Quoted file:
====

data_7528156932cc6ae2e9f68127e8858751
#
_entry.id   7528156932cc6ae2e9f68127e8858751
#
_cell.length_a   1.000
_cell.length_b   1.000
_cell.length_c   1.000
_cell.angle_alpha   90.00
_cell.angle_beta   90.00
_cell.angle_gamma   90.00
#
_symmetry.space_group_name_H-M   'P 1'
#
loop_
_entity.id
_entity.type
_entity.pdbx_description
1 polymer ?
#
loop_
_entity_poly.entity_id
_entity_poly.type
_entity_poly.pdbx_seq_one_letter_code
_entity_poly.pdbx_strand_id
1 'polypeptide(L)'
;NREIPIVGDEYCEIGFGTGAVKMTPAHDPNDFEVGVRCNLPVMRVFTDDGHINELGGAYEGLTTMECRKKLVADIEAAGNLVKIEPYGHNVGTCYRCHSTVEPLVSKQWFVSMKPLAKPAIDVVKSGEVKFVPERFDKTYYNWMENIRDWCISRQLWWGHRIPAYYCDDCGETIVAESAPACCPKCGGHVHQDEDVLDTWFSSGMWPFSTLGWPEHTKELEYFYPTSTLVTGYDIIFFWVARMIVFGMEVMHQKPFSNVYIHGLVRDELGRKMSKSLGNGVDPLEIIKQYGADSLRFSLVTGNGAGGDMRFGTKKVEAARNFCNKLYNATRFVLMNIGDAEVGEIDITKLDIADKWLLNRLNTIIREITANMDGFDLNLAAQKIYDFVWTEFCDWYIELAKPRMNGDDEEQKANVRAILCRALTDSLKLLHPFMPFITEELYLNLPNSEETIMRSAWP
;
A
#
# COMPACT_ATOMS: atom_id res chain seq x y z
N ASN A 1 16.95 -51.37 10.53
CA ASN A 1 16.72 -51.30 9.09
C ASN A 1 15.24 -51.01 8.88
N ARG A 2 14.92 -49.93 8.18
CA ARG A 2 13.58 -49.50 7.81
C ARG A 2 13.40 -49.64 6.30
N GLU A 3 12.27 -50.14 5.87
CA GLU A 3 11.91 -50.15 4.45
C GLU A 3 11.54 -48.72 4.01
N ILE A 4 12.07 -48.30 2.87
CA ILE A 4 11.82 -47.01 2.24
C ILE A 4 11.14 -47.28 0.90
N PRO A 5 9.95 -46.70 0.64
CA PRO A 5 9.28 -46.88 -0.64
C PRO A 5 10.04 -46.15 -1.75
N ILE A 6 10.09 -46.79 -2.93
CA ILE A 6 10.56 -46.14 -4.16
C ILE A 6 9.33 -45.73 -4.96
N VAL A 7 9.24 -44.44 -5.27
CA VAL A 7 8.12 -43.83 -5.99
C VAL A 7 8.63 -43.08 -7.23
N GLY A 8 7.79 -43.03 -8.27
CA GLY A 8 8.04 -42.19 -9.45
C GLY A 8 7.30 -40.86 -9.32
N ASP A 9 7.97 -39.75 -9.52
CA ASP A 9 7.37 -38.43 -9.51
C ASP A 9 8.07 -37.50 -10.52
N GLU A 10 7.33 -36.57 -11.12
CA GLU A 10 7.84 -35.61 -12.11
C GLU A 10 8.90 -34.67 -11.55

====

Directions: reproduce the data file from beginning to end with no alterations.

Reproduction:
data_7528156932cc6ae2e9f68127e8858751
#
_entry.id   7528156932cc6ae2e9f68127e8858751
#
_cell.length_a   1.000
_cell.length_b   1.000
_cell.length_c   1.000
_cell.angle_alpha   90.00
_cell.angle_beta   90.00
_cell.angle_gamma   90.00
#
_symmetry.space_group_name_H-M   'P 1'
#
loop_
_entity.id
_entity.type
_entity.pdbx_description
1 polymer ?
#
loop_
_entity_poly.entity_id
_entity_poly.type
_entity_poly.pdbx_seq_one_letter_code
_entity_poly.pdbx_strand_id
1 'polypeptide(L)'
;NREIPIVGDEYCEIGFGTGAVKMTPAHDPNDFEVGVRCNLPVMRVFTDDGHINELGGAYEGLTTMECRKKLVADIEAAGNLVKIEPYGHNVGTCYRCHSTVEPLVSKQWFVSMKPLAKPAIDVVKSGEVKFVPERFDKTYYNWMENIRDWCISRQLWWGHRIPAYYCDDCGETIVAESAPACCPKCGGHVHQDEDVLDTWFSSGMWPFSTLGWPEHTKELEYFYPTSTLVTGYDIIFFWVARMIVFGMEVMHQKPFSNVYIHGLVRDELGRKMSKSLGNGVDPLEIIKQYGADSLRFSLVTGNGAGGDMRFGTKKVEAARNFCNKLYNATRFVLMNIGDAEVGEIDITKLDIADKWLLNRLNTIIREITANMDGFDLNLAAQKIYDFVWTEFCDWYIELAKPRMNGDDEEQKANVRAILCRALTDSLKLLHPFMPFITEELYLNLPNSEETIMRSAWP
;
A
#
# COMPACT_ATOMS: atom_id res chain seq x y z
N ASN A 1 16.95 -51.37 10.53
CA ASN A 1 16.72 -51.30 9.09
C ASN A 1 15.24 -51.01 8.88
N ARG A 2 14.92 -49.93 8.18
CA ARG A 2 13.58 -49.50 7.81
C ARG A 2 13.40 -49.64 6.30
N GLU A 3 12.27 -50.14 5.87
CA GLU A 3 11.91 -50.15 4.45
C GLU A 3 11.54 -48.72 4.01
N ILE A 4 12.07 -48.30 2.87
CA ILE A 4 11.82 -47.01 2.24
C ILE A 4 11.14 -47.28 0.90
N PRO A 5 9.95 -46.70 0.64
CA PRO A 5 9.28 -46.88 -0.64
C PRO A 5 10.04 -46.15 -1.75
N ILE A 6 10.09 -46.79 -2.93
CA ILE A 6 10.56 -46.14 -4.16
C ILE A 6 9.33 -45.73 -4.96
N VAL A 7 9.24 -44.44 -5.27
CA VAL A 7 8.12 -43.83 -5.99
C VAL A 7 8.63 -43.08 -7.23
N GLY A 8 7.79 -43.03 -8.27
CA GLY A 8 8.04 -42.19 -9.45
C GLY A 8 7.30 -40.86 -9.32
N ASP A 9 7.97 -39.75 -9.52
CA ASP A 9 7.37 -38.43 -9.51
C ASP A 9 8.07 -37.50 -10.52
N GLU A 10 7.33 -36.57 -11.12
CA GLU A 10 7.84 -35.61 -12.11
C GLU A 10 8.90 -34.67 -11.55